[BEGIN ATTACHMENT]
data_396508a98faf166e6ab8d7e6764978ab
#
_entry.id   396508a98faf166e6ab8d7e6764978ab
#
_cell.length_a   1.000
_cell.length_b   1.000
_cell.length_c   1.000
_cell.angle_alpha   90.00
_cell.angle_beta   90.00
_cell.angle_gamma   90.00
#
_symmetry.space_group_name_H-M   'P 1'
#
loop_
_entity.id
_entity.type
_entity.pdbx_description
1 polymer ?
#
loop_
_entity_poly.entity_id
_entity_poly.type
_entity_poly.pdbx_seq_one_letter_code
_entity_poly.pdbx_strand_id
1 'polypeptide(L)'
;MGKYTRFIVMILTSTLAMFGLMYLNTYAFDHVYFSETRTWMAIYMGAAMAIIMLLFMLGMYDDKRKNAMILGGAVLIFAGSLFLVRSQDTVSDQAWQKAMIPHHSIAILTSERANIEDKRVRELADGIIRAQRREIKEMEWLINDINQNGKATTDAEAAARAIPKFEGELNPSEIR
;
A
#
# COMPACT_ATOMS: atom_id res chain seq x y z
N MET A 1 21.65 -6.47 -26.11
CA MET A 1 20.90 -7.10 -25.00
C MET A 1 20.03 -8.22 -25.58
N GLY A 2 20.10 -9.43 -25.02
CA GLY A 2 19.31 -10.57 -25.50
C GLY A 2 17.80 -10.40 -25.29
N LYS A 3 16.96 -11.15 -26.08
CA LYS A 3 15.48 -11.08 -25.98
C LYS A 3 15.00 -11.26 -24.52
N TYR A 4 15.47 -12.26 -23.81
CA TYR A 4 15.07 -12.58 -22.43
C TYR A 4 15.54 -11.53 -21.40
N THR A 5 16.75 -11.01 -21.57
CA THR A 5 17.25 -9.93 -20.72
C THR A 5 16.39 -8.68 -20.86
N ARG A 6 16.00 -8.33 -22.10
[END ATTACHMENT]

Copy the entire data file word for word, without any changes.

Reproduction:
data_396508a98faf166e6ab8d7e6764978ab
#
_entry.id   396508a98faf166e6ab8d7e6764978ab
#
_cell.length_a   1.000
_cell.length_b   1.000
_cell.length_c   1.000
_cell.angle_alpha   90.00
_cell.angle_beta   90.00
_cell.angle_gamma   90.00
#
_symmetry.space_group_name_H-M   'P 1'
#
loop_
_entity.id
_entity.type
_entity.pdbx_description
1 polymer ?
#
loop_
_entity_poly.entity_id
_entity_poly.type
_entity_poly.pdbx_seq_one_letter_code
_entity_poly.pdbx_strand_id
1 'polypeptide(L)'
;MGKYTRFIVMILTSTLAMFGLMYLNTYAFDHVYFSETRTWMAIYMGAAMAIIMLLFMLGMYDDKRKNAMILGGAVLIFAGSLFLVRSQDTVSDQAWQKAMIPHHSIAILTSERANIEDKRVRELADGIIRAQRREIKEMEWLINDINQNGKATTDAEAAARAIPKFEGELNPSEIR
;
A
#
# COMPACT_ATOMS: atom_id res chain seq x y z
N MET A 1 21.65 -6.47 -26.11
CA MET A 1 20.90 -7.10 -25.00
C MET A 1 20.03 -8.22 -25.58
N GLY A 2 20.10 -9.43 -25.02
CA GLY A 2 19.31 -10.57 -25.50
C GLY A 2 17.80 -10.40 -25.29
N LYS A 3 16.96 -11.15 -26.08
CA LYS A 3 15.48 -11.08 -25.98
C LYS A 3 15.00 -11.26 -24.52
N TYR A 4 15.47 -12.26 -23.81
CA TYR A 4 15.07 -12.58 -22.43
C TYR A 4 15.54 -11.53 -21.40
N THR A 5 16.75 -11.01 -21.57
CA THR A 5 17.25 -9.93 -20.72
C THR A 5 16.39 -8.68 -20.86
N ARG A 6 16.00 -8.33 -22.10